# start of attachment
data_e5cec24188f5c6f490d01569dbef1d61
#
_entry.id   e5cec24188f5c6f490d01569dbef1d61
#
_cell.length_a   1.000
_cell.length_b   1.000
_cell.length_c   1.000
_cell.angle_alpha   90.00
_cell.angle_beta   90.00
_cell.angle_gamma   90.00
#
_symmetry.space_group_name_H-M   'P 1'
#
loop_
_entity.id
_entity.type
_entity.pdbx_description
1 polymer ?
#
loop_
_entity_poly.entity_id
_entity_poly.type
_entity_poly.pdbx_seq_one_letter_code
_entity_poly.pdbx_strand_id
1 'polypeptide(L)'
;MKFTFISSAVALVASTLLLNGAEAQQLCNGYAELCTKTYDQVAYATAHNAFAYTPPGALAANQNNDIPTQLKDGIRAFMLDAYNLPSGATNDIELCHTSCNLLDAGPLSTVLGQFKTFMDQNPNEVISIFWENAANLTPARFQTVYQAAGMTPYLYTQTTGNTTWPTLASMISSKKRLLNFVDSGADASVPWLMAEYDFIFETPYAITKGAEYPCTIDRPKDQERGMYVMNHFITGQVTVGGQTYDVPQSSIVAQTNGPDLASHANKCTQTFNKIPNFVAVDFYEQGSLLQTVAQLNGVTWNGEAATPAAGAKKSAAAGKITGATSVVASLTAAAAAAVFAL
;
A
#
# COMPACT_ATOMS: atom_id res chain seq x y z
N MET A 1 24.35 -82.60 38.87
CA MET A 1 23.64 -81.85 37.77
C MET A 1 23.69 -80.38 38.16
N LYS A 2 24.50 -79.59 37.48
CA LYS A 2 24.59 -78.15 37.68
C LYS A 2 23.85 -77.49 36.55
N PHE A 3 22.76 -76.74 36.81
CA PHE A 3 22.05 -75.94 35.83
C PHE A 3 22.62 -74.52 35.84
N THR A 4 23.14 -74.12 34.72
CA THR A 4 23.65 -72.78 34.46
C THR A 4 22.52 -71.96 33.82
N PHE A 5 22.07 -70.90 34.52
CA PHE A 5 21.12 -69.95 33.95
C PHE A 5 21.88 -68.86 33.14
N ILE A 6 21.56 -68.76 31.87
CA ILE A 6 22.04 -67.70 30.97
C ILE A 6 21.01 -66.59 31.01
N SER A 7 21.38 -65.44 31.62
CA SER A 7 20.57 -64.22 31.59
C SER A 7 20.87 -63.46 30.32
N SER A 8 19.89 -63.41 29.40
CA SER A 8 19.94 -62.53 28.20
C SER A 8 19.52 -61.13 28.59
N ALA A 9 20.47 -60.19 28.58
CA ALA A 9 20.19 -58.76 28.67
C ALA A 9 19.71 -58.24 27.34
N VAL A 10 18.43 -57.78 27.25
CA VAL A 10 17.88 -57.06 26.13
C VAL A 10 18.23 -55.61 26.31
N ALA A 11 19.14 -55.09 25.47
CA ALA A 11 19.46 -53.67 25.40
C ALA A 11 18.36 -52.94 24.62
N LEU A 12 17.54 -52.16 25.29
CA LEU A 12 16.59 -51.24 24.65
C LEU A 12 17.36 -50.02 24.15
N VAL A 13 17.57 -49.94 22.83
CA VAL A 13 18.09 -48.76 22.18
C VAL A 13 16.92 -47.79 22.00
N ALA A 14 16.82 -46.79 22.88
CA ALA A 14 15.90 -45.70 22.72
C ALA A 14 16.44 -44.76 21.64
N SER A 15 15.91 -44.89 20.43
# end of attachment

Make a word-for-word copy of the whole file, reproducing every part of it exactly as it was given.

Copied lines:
data_e5cec24188f5c6f490d01569dbef1d61
#
_entry.id   e5cec24188f5c6f490d01569dbef1d61
#
_cell.length_a   1.000
_cell.length_b   1.000
_cell.length_c   1.000
_cell.angle_alpha   90.00
_cell.angle_beta   90.00
_cell.angle_gamma   90.00
#
_symmetry.space_group_name_H-M   'P 1'
#
loop_
_entity.id
_entity.type
_entity.pdbx_description
1 polymer ?
#
loop_
_entity_poly.entity_id
_entity_poly.type
_entity_poly.pdbx_seq_one_letter_code
_entity_poly.pdbx_strand_id
1 'polypeptide(L)'
;MKFTFISSAVALVASTLLLNGAEAQQLCNGYAELCTKTYDQVAYATAHNAFAYTPPGALAANQNNDIPTQLKDGIRAFMLDAYNLPSGATNDIELCHTSCNLLDAGPLSTVLGQFKTFMDQNPNEVISIFWENAANLTPARFQTVYQAAGMTPYLYTQTTGNTTWPTLASMISSKKRLLNFVDSGADASVPWLMAEYDFIFETPYAITKGAEYPCTIDRPKDQERGMYVMNHFITGQVTVGGQTYDVPQSSIVAQTNGPDLASHANKCTQTFNKIPNFVAVDFYEQGSLLQTVAQLNGVTWNGEAATPAAGAKKSAAAGKITGATSVVASLTAAAAAAVFAL
;
A
#
# COMPACT_ATOMS: atom_id res chain seq x y z
N MET A 1 24.35 -82.60 38.87
CA MET A 1 23.64 -81.85 37.77
C MET A 1 23.69 -80.38 38.16
N LYS A 2 24.50 -79.59 37.48
CA LYS A 2 24.59 -78.15 37.68
C LYS A 2 23.85 -77.49 36.55
N PHE A 3 22.76 -76.74 36.81
CA PHE A 3 22.05 -75.94 35.83
C PHE A 3 22.62 -74.52 35.84
N THR A 4 23.14 -74.12 34.72
CA THR A 4 23.65 -72.78 34.46
C THR A 4 22.52 -71.96 33.82
N PHE A 5 22.07 -70.90 34.52
CA PHE A 5 21.12 -69.95 33.95
C PHE A 5 21.88 -68.86 33.14
N ILE A 6 21.56 -68.76 31.87
CA ILE A 6 22.04 -67.70 30.97
C ILE A 6 21.01 -66.59 31.01
N SER A 7 21.38 -65.44 31.62
CA SER A 7 20.57 -64.22 31.59
C SER A 7 20.87 -63.46 30.32
N SER A 8 19.89 -63.41 29.40
CA SER A 8 19.94 -62.53 28.20
C SER A 8 19.52 -61.13 28.59
N ALA A 9 20.47 -60.19 28.58
CA ALA A 9 20.19 -58.76 28.67
C ALA A 9 19.71 -58.24 27.34
N VAL A 10 18.43 -57.78 27.25
CA VAL A 10 17.88 -57.06 26.13
C VAL A 10 18.23 -55.61 26.31
N ALA A 11 19.14 -55.09 25.47
CA ALA A 11 19.46 -53.67 25.40
C ALA A 11 18.36 -52.94 24.62
N LEU A 12 17.54 -52.16 25.29
CA LEU A 12 16.59 -51.24 24.65
C LEU A 12 17.36 -50.02 24.15
N VAL A 13 17.57 -49.94 22.83
CA VAL A 13 18.09 -48.76 22.18
C VAL A 13 16.92 -47.79 22.00
N ALA A 14 16.82 -46.79 22.88
CA ALA A 14 15.90 -45.70 22.72
C ALA A 14 16.44 -44.76 21.64
N SER A 15 15.91 -44.89 20.43